By Rev Mercia Malcolm
Hope can sometimes seem to be in short supply in a world of bad news. We are living through times of recession. We hear concerns over obesity, even in children. We read constant reports of violence and conflict in many parts of the world. We have to put up with the endless bad weather our part of the world seems to supply. We perhaps must endure tragedies, both personal and national. It can seem as if we are for ever bombarded with depressing realities.
But when such things seem overwhelming I sometimes remember one of the Charlie Brown cartoons which was a kind of oblique comment on the true source of hope. The cartoons feature the daily ups and downs of the young Charlie Brown and his friends along with his dog, Snoopy. The author of the cartoons, Charles Schulz, was a Christian who deliberately used them to sneak theological ideas in under the radar.
Snoopy the dog sometimes stands as a kind of Christ figure, or perhaps a ‘holy fool’. In one such cartoon Schulz has Snoopy dancing along with great abandon, ears flying and exuberant joy pouring from him. As they observe this, the world weary Lucy comments to Charlie Brown, ‘Floods, fire and famine, doom, defeat and despair! I guess it’s no use. (Sigh) Nothing seems to disturb him!’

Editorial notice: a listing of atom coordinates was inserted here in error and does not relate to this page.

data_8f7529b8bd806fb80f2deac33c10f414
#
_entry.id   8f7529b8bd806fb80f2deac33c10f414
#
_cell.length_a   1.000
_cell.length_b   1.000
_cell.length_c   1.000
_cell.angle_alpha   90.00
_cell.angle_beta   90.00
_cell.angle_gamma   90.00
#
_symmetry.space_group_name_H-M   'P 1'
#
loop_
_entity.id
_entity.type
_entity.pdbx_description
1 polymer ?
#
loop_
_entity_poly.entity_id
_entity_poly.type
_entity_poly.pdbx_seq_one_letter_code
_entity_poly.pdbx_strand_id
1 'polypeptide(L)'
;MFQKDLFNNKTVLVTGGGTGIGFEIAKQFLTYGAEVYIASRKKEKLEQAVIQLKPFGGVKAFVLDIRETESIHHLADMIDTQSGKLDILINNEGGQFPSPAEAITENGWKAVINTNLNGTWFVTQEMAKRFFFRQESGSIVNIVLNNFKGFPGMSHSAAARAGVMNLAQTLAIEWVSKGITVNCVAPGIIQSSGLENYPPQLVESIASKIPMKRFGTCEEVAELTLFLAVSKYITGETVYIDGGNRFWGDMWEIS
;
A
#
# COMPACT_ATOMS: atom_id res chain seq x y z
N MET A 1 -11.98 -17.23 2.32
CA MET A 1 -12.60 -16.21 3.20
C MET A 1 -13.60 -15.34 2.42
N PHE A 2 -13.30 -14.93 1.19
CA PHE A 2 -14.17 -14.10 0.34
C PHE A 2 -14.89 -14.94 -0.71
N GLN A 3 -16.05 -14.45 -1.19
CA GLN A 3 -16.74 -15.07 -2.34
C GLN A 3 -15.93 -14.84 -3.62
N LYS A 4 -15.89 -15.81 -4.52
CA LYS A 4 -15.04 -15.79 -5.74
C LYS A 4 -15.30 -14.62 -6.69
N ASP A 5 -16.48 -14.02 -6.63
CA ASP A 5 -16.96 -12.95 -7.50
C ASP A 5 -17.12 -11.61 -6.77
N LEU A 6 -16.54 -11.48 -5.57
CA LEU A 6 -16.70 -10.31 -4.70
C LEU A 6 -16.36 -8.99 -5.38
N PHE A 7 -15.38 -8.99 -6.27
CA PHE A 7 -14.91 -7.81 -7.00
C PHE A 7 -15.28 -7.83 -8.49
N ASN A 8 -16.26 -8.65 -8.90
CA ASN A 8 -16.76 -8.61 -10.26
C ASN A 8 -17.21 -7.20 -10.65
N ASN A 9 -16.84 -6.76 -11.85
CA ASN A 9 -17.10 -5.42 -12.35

I don’t think Schulz means that we should not be disturbed by sorrow or tragedy or suffering in the world. But Snoopy’s joyful display is intended to point to a deep contentment in God and a joy in the gift of life which will not be shaken even by harsh external circumstances or difficult times. It is this trust in the goodness of God and of his will for us that is at the heart of the gospel message. God’s grace is there for us at all times and in all circumstances and when we know his love in our lives we can hold on to that whatever comes.
There’s a story of a black American preacher who kept repeating this refrain throughout his sermon: ‘Friday’s here, but Sunday’s coming!’ It is a reminder of the Easter story that is the source of all Christian hope. Gethsemene and the Cross take us to the depths of despair. But Easter Day is the central fact that restores our hope and changes everything. We may be living through some tough Fridays. But the Easter story promises us that Sunday will always come. Because Jesus is alive, even in a world of bad news, we have hope in the grace and mercy of God.
Of course holding on to hope is still not always easy. But Easter Day says to us that doom, defeat and despair can never be the end of the story.
God is the one who changed the greatest apparent defeat to the greatest triumph. And God is the one who has promised never to leave us or forsake us.
So let’s hold onto the hope that can set our feet dancing even in the midst of struggle and difficulty.
Christian hope is not dependent on circumstances. It is rooted in God who promises that in the end, ‘all shall be well and all manner of things shall be well.’
Trusting in the God who made those promises and made them good in the resurrection of Jesus is the one true source of both hope and joy.